South African President Jacob Zuma cut short a foreign tour, abandoning a regional summit in Mozambique to rush to the mine site. Politicians condemned the shooting, while the South African media called it a massacre and analysts accused the police of an excessive response to the striking mineworkers.

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Ryan’s candidacy shifts U.S. election focus from poor economy to Medicare

Konrad Yakabuski

Since Republican presidential nominee Mitt Romney named Congressman Paul Ryan as his running mate, the focus of the U.S. presidential campaign has shifted rapidly from the economy to Medicare.

Mr. Ryan’s plan to give future seniors the option of accepting a fixed government subsidy to buy private health insurance, to rein in overall costs, has given President Barack Obama breathing space to avoid talking about his own economic record.

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In India, a new local hero fast emerges

STEPHANIE NOLEN

It’s starting to seem like a regular August occurrence: Normal life in the Indian capital is hijacked by one charismatic anti-corruption crusader or another who stages a public fast in the heart of the city and gathers thousands of followers to sit and watch him not eat. Now also part of the annual routine is a botched arrest of that leader by the city police, which serves to inflame those supporters further and draws tight-lipped scorn from the ruling Indian National Congress.

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‘Creative’ Olympic medal count puts Grenada on top, Canada ahead of U.S.

Paul Koring

Forget the intense Sino-American medal race. That’s just an old-fashioned “first-past-the-post” way of determining victory.

What medal-starved nationalists need is a new, self-serving means of counting.

In an Olympics where subjective calls on everything from soccer fouls to trampoline tumbles picks the winners and relegates the losers, the tally of which country boasts the best depends on who’s counting.

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Lebanon’s new Patriarch wary of regime change in Syria

Patrick Martin

It was a long way to go to mass Sunday.

In the past, I have sometimes dropped in on the Maronite Patriarch in Bkerke, his stately residence on Mount Lebanon not far outside Beirut. I attend Sunday mass (usually a high mass since he’s celebrating it) and then join others afterwards in the dewan (reception salon) to chat with him.

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For Lebanon’s President Suleiman, a week fraught with political peril

Patrick Martin

It's not easy being president of Lebanon.

Never mind that the Christian head of state's powers have been shorn over the years and that greater power lies in the hands of the Sunni prime minister and in the multi-confessional parliament.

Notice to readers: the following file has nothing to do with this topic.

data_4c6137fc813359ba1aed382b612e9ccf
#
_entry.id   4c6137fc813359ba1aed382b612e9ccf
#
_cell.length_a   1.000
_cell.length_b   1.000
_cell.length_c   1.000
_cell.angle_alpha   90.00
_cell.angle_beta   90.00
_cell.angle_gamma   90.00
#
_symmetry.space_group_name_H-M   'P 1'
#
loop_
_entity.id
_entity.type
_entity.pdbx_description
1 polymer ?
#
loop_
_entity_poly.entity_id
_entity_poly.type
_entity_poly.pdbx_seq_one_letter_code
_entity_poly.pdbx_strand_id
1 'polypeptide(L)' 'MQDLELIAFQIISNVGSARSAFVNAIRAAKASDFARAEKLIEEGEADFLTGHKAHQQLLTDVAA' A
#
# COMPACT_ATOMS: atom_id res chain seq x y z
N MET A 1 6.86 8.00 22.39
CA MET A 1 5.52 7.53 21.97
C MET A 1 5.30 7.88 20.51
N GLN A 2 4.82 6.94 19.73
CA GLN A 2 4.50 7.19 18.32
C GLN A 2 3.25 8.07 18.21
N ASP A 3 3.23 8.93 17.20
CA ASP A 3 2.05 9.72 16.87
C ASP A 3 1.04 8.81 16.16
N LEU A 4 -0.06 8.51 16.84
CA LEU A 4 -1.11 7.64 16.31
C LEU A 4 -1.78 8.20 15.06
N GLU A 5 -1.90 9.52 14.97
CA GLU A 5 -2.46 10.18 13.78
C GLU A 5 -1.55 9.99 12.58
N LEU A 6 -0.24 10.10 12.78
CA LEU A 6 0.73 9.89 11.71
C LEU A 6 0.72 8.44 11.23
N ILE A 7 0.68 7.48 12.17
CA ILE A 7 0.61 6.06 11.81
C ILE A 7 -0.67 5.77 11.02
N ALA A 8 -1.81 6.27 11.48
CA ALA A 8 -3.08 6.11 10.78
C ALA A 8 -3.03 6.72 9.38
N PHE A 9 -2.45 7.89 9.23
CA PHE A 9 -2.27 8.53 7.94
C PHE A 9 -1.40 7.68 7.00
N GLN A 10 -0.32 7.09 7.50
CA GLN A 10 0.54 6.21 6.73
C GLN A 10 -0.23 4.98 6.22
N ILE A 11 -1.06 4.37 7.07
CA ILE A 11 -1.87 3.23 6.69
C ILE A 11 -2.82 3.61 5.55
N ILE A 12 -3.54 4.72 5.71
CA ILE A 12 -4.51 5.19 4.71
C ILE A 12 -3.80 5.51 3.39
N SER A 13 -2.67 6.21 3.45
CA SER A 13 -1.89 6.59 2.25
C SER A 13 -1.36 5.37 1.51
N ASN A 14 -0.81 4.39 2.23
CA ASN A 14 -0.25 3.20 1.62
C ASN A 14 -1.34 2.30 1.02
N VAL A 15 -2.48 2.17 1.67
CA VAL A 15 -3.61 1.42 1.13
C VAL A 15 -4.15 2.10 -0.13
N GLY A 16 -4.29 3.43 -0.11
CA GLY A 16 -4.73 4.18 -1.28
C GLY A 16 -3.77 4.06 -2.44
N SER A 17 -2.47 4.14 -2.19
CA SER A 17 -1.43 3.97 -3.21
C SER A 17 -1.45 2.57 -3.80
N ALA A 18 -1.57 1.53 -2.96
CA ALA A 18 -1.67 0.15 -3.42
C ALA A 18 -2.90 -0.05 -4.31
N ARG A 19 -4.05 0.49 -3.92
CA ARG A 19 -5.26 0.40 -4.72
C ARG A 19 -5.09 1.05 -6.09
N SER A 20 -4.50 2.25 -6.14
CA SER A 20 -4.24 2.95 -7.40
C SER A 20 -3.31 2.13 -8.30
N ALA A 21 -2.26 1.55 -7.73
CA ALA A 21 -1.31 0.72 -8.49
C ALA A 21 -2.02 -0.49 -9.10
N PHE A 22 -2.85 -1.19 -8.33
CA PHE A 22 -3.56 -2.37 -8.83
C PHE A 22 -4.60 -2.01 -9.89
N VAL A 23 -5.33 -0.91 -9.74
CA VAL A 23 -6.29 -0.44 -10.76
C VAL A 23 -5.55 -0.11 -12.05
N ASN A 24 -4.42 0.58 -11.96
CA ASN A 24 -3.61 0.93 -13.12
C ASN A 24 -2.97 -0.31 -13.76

Or that real power in the country can be found in a Shia political/militant movement (Hezbollah) that elected, by choice, only a handful of MPs, and whose leader, Hassan Nasrallah would not soil his hands by entering parliament himself. Hezbollah's Shia and Christian allies do the dirty work for him.

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How Chick-fil-A turned a sandwich into a gay marriage statement

Paul Koring

Same-sex marriage: the issue is serious and divisive. But after two weeks of increasingly wild charges and counter charges, eating one brand of chicken sandwich has been dubbed a hate crime and kissing your same-sex partner in public is a new form of political protest.

It’s the Chick-fil-A furor.

On Friday, gay and lesbian couples will kiss inside and in front of Chick-fil-A restaurants across America in an angry act of protest.

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‘Bouncy Stonehenge’ aims to please history buffs and fun-seekers alike

Elizabeth Renzetti

“We’ve had a few Druids,” said Jeremy Deller. “I think they quite enjoyed it.”

Druids bouncing on an inflatable Stonehenge: maybe it could be a new Olympic sport?

The Turner Prize-winning artist was standing next to his latest work, which is technically called Sacrilege but is known to everyone who’s enjoyed it as simply, “bouncy Stonehenge.”

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Does the U.S. government have the right to kill its own citizens?

Paul Koring

A Hellfire missile obliterated a 16-year-old American citizen in Yemen last fall.

U.S. President Barrack Obama personally signs off on all such “targeted killings,” and while most are directed against foreigners – usually Muslims suspected of being radical jihadists – at least three Americans are among the hundreds killed in the last three years in drone strikes in Yemen, Pakistan, and Somalia. Hellfire missiles fired from unmanned Predators have become the president’s preferred means of dealing “justice” overseas.

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Affluent Syrians return to Damascus after city declared ‘safe’

Patrick Martin

Syrian refugees continue to flow across the Syria-Lebanon border but a majority of them are heading in the reverse direction.

At the frontier crossing of Masnaa, the principal land-link an hour east of Beirut and 40 minutes west of Damascus, cars overflowing with people and many of their worldly possessions continue to drive into Lebanon at the rate of about 10 an hour, seeking refuge from the raging conflict in Syria.

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London's hot mess of a mayor winning the political Olympics

Doug Saunders

From the beginning, the London Olympics has been a tale of two Tories. And it seemed clear that one of them – the suave, chiselled household-name athletic hero who was officially running the Games – was going to come out the victor.

The other – the staggering, infidelity-ridden hot mess of a mayor, who had no genuine role in the Games – was going to be an embarrassment, a flop, the man blamed for every traffic jam and no credit for the glory.